YOUNGSTOWN, Ohio (WKBN) — The attorney for a man being sentenced in federal court this week for having a gun despite two previous firearms convictions said his client felt he needed a gun to protect himself because he has been shot twice.

Writing in a sentencing memorandum in the U.S. Northern District Court of Ohio, Federal Public Defender Stephen C, Newman said his client, Tramaine Wright Jr., 26, of Youngstown, has also been traumatized by the shooting death of a cousin who was killed in a triple homicide as well as the wounding of his mother by his stepfather.

Wright pleaded guilty Aug. 21 to charges of possession of a firearm by a person with a prior misdemeanor domestic violence conviction, possession with intent to distribute cocaine, fentanyl and heroin and possession of a firearm in furtherance of a drug crime. He is expected to be sentenced Wednesday by U.S. Judge Pamela A. Barker.

A plea agreement in the case calls for a sentence in the guideline range of 90 to 97 months in federal prison.

Wright was indicted Jan. 28, 2021, by a federal grand jury after he was arrested twice within a week by Youngstown police on gun charges.

Wright was arrested Dec. 2, 2020, at East Indianola and Taylor avenues after a car he was riding in was pulled over for excessive window tint. Reports said police found a loaded 7.62mm AK-47-type weapon underneath the seat where he was sitting.

Reports said Wright ran from a traffic stop Nov. 24 on West Evergreen Avenue and was caught by police. When police retraced his trail, they found a loaded .40-caliber handgun, reports said.

Court records show Wright was sentenced to 18 months in prison in 2018 after pleading guilty to being a felon in possession of a firearm for a May 2018 arrest where police found a gun and drugs in a car he was driving that was pulled over for a traffic stop.

In 2016, he was also sentenced to 18 months in prison for being a felon in possession of a firearm as well as other charges, but the details of that arrest are not available.

Court records show Wright is not allowed to have a gun because of a felony conviction in juvenile court.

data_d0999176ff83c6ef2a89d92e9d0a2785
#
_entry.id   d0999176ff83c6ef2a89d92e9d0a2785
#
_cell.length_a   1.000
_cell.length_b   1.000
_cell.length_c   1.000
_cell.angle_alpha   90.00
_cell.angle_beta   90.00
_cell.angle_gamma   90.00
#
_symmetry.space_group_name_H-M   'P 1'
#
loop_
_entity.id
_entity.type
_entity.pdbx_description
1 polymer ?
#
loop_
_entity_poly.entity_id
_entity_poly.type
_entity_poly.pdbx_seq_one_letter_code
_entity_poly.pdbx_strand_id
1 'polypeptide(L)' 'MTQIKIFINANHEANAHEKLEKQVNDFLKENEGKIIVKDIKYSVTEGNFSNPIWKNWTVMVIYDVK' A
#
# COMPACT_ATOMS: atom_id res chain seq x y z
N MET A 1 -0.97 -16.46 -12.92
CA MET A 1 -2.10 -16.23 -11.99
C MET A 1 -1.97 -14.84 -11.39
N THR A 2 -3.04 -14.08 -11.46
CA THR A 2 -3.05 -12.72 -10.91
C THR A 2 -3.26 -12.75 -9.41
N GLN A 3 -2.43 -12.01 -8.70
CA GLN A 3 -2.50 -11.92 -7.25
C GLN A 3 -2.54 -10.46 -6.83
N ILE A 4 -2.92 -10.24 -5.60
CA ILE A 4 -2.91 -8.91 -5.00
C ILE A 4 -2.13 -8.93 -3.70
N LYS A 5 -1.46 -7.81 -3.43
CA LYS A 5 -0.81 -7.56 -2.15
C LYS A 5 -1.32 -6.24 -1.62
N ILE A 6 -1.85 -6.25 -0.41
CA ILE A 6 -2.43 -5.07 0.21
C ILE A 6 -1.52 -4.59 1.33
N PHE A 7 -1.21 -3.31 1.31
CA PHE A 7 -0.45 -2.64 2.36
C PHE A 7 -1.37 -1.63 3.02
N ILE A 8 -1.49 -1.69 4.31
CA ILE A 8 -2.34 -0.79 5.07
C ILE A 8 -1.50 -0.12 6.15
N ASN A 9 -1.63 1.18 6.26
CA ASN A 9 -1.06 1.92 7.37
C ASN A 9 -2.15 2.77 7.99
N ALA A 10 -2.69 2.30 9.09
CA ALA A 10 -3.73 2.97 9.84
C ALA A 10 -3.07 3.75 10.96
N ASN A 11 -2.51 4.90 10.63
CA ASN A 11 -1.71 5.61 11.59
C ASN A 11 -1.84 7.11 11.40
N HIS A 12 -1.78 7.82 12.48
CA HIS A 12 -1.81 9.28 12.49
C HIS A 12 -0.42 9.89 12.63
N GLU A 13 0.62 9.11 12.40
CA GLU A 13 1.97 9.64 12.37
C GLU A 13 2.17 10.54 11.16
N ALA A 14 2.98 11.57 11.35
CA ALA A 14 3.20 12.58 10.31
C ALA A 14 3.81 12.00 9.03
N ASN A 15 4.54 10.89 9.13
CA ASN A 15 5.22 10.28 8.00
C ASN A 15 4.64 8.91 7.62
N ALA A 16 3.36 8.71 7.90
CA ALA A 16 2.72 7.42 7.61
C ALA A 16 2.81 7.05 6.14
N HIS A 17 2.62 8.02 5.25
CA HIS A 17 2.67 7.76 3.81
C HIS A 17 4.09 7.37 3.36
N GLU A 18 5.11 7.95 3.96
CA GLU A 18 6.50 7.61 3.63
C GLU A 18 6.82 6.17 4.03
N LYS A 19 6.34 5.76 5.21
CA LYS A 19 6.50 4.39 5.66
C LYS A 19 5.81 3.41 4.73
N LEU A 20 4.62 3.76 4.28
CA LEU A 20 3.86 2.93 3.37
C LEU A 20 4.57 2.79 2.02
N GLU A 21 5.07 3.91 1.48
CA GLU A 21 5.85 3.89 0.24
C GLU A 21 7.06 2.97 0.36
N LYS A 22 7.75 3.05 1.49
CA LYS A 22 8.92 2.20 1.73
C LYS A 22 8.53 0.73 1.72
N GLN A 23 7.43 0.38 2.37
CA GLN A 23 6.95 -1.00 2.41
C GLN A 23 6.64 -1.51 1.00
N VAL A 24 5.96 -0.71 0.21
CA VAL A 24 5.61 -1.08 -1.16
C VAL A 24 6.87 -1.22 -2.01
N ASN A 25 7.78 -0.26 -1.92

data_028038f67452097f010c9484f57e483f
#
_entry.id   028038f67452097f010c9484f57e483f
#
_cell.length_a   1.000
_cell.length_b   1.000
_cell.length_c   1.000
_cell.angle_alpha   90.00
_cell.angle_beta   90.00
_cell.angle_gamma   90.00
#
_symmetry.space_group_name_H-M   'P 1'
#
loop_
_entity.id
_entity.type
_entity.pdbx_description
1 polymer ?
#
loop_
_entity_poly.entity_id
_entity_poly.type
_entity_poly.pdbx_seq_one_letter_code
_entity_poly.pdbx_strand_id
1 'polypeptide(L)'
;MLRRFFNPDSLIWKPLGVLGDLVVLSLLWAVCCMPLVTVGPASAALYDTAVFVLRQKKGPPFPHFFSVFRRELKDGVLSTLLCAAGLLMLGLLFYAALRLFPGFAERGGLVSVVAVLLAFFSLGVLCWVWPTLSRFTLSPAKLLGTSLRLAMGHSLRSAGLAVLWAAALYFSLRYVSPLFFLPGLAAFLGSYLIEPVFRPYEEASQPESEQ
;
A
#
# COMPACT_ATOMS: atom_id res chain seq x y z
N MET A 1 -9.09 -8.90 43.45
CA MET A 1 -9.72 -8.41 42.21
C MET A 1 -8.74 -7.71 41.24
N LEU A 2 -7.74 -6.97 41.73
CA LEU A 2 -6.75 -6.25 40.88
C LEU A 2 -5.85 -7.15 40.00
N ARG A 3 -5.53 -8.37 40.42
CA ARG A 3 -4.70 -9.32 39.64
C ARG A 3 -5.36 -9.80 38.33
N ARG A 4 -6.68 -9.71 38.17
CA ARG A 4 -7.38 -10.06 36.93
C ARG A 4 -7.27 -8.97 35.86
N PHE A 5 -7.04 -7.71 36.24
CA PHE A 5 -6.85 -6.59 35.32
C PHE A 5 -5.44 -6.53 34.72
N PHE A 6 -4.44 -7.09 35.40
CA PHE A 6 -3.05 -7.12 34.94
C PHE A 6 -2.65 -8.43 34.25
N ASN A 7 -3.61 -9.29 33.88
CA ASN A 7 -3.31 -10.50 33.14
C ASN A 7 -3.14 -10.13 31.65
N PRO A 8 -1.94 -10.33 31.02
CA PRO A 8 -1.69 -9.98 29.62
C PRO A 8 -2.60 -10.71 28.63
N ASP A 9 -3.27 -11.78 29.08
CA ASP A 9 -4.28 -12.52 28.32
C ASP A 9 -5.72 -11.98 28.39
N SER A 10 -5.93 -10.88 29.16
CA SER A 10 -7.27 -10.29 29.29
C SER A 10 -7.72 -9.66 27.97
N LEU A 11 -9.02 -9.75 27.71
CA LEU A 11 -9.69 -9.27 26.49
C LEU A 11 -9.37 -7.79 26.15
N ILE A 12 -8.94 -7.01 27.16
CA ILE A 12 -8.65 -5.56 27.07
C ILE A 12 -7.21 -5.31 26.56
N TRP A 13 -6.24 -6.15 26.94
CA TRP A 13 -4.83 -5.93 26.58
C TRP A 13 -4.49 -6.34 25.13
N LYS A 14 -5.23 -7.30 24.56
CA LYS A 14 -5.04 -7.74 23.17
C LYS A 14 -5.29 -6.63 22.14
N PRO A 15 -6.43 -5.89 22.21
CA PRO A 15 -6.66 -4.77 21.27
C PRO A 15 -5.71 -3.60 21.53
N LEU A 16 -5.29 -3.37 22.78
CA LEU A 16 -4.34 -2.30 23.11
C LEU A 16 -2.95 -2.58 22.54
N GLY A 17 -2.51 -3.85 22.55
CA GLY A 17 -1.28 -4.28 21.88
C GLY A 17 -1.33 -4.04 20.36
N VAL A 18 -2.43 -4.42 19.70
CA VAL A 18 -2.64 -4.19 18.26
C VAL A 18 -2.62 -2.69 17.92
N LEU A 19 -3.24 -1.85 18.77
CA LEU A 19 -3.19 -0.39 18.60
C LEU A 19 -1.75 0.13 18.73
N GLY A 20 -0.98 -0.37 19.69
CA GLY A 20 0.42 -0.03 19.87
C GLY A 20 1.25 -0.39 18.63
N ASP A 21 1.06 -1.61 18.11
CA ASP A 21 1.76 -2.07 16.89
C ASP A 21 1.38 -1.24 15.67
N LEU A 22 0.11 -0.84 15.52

Newman writes in his memorandum that at a young age, Wright’s mother was shot by his stepfather and shortly after that, he was sentenced to four years in juvenile detention for aggravated robbery with a gun.

However, Newman wrote, Wright received no counseling or any other help in juvenile detention and the conditions were so bad that when he got out, he became hardened and began hanging out with older kids and gang members and selling drugs.

Wright was first shot when he was 18 and then he was the victim of a drive-by shooting on Feb. 8, 2020, in the 2600 block of Hunter Avenue where he was shot seven times. Surgeons were able to remove five of the bullets but two still remain, Newman wrote.

Just after he was shot, the COVID-19 pandemic began and Wright had trouble receiving follow-up care because of it and also ran out of pain medication, which led him to seek out alternative medications on the streets.

Newman asked Judge Barker for a sentence less than the guidelines call for because of the mental health issues Wright has suffered from.

In a letter in the memorandum, Wright apologized and said he took responsibility for his actions. He said because of the February shooting, he has plates in his arms and the pain was so unbearable that he needed to “self-medicate” when he could no longer get his pain medication.

Wright said he wants to move to Florida where his girlfriend has a place to live when his sentence is up and added “there is a dark cloud over my city now.” He said he is afraid that after this sentence “I may not get too many more chances, or any, in this life.” He also said he is afraid of dying from COVID-19 in prison.

The memorandum also noted that Wright’s father has been in and out of prison for most of his son’s life and one of the few times they ever spent any time together was when Wright was booked into the jail in 2021 on his federal case.